Matthieu ASTORG

Slides

Wandering domains in higher dimension
PhD Defense (in french)



Click on images for a higher resolution.

Julia sets


In holomorphic dynamics, we split the phase space in two disjoint parts: the Julia set and the Fatou set. The chaotic part of the dynamics takes place inside the Julia set, while the dynamics on the Fatou set is stable. Julia sets are almost always complicated fractals; here's a few examples.

Dendrite Cantor Feigenbaum


Those three Julia sets correspond respectively to parameters c=0.4+0.8 i, c=i et c=-1.41... (Feigenbaum constant) in the quadratic family z^2+c. The first one is a dendrite, and the second one is a Cantor set. Now here are some more examples, which now are Julia sets of rational maps that are not polynomials:

un tapis de Sierpinski Cantor de courbes Julia


They are the respective Julia sets of z^2 - 0.01/z^2, z^5+0.01/z^2 and z^5+0.1/z^2. The first one is a Sierpinski carpet, and the second one is a Cantor set of concentric simple curves.

One can also consider Julia sets of holomorphic maps that are not rational, such as exp, sin, tan, etc. Here's an example of Julia set of a holomorphic map on the punctured plane, with a Herman ring. The Julia set is the yellow and pink part, the Fatou set the grey part (the Herman ring is visible in the center). The Julia set is a Cantor bouquet, and is a disjoint union of uncountably many curves that has no interior (this is not obvious from the picture due to numerical artifacts).

Herman



Here's another example in the same family, with different colors.

Herman



The Mandelbrot set


Mandelbrot
The Mandelbrot set


The Mandelbrot set represents the different dynamical behaviours of parameters in the quadratic family z^2+c. Each point the image above corresponds to a parameter c with its own Julia set. In shades of blue are the parameters for which the Julia set is not connected (i.e. "is not in one piece"). The shades of pink correspond to the distance to the union of the boundary and of the centers of hyperbolic components (according to the hyperbolic metric of the punctured hyperbolic components).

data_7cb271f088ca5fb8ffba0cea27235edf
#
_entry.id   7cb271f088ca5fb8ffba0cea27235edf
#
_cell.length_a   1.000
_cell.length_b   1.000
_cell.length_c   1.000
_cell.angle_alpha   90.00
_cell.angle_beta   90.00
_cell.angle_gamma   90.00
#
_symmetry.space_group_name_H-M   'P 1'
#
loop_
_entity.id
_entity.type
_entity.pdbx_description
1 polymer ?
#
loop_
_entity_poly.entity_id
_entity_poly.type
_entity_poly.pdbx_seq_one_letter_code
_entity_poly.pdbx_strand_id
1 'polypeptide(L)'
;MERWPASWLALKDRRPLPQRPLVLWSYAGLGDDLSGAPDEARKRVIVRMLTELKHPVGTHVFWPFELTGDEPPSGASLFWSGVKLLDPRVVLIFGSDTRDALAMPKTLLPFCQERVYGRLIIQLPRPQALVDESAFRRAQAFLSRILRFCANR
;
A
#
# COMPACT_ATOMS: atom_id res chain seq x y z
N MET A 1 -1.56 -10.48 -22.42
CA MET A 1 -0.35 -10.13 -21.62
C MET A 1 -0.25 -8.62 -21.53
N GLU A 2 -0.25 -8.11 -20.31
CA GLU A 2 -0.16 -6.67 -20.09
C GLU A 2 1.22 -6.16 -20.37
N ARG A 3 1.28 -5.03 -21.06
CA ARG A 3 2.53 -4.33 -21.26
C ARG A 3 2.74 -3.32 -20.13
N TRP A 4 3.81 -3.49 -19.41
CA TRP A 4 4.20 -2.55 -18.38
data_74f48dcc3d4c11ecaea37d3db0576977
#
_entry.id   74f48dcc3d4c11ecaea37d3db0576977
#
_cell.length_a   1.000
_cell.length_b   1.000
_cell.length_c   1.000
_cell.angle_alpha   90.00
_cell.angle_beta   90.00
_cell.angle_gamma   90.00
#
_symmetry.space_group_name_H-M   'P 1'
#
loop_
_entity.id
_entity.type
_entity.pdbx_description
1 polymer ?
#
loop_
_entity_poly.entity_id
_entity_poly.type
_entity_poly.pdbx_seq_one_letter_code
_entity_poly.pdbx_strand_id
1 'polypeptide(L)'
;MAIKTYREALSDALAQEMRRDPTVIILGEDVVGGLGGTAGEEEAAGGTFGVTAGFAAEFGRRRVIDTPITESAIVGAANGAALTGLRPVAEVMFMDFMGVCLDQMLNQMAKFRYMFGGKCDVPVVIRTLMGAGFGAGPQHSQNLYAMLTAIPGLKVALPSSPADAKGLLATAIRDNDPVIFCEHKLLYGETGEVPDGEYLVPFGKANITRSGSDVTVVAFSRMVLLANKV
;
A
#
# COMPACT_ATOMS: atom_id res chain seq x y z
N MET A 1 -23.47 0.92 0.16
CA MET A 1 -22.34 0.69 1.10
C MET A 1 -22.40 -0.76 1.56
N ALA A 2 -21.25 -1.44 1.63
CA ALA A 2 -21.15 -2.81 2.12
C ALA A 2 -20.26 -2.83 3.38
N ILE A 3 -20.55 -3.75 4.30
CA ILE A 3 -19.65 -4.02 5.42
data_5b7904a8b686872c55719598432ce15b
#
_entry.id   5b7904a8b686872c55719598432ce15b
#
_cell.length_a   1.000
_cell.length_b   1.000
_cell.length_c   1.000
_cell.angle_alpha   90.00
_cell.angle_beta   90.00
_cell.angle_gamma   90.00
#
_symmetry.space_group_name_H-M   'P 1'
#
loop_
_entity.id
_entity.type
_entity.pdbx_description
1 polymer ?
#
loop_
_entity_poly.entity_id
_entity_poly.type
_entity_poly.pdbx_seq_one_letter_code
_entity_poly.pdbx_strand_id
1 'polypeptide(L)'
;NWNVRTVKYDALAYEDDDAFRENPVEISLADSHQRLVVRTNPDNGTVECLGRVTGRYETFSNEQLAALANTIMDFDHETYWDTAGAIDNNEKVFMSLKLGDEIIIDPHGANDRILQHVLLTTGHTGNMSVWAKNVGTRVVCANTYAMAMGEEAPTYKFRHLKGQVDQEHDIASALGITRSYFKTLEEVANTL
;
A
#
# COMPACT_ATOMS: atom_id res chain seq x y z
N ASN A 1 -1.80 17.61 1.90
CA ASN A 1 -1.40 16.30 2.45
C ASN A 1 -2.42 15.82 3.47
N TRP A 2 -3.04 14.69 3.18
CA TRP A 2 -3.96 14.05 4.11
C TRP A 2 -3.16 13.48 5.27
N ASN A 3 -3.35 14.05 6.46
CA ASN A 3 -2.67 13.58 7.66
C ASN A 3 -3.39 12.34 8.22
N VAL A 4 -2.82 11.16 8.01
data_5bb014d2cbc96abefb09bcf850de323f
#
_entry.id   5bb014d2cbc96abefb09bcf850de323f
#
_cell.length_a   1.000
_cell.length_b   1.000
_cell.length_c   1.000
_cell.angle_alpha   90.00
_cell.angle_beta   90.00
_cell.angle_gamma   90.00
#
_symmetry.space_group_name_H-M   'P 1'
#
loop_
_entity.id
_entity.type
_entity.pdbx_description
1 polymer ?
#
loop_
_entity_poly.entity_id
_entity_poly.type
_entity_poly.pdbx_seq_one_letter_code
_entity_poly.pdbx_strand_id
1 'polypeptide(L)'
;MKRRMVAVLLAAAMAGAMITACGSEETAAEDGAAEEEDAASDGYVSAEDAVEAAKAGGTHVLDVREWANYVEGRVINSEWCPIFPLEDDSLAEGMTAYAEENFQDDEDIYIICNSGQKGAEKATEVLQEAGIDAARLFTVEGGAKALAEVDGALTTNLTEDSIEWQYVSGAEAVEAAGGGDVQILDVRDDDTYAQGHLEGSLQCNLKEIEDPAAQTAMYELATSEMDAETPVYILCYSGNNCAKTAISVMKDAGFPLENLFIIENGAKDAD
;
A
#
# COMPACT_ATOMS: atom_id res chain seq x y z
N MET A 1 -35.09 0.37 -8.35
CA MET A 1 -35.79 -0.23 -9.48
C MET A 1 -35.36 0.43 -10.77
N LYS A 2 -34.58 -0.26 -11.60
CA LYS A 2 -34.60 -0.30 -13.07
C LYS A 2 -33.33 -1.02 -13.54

Cusp


A zoom near the cusp at c=0.25. The Mandelbrot set is also a fractal, and it contains an infinite number of copies of itself, that are dense in itself.



A tour of the main cardioid: on the right of the picture, the green points turns around a loop (specifically, a closed geodesic). On the left, we can see the corresponding Julia sets. Note that they are all homeomorphic to a Jordan curve, and that they vary continuously (in fact, holomorphically) with respect to the parameter c.



Same thing, except that this time we are moving around in a period 2 hyperbolic component. Again, note that all Julia sets are homeomorphic and move continuously.

Slices of a wandering domain in dimension 2

A wandering domain is a sequence of connected components of the Fatou set that are mapped to each other without ever landing in a cycle of components. A deep theorem due to Dennis Sullivan states that rational maps cannot have wandering domains in dimension one. However, this is not the case in higher dimension.

Wandering domain Wandering domain Wandering domain Wandering domain Wandering domain Wandering domain

These images are slices by complex lines w=constant of the dynamical space of the polynomial skew-product P(z,w)=(z+z^2++0.95z^3+pi^2/4 w, w-w^2). This map has a wandering domain (see this paper). The blue and red part is the filled-in Julia set, meaning the set points whose orbit remains bounded. Each slice is the image under P of the one before. Some components of the wandering domain have been marked in red (the others are blue).
Here is a video illustrating the same phenomenon (same thing, but with more frames). Each slice is shown for the same amount of time; note that marked components (in red) spend a lot of time close to the origin as they pass through the eggbeater.







Copyright (c) 2017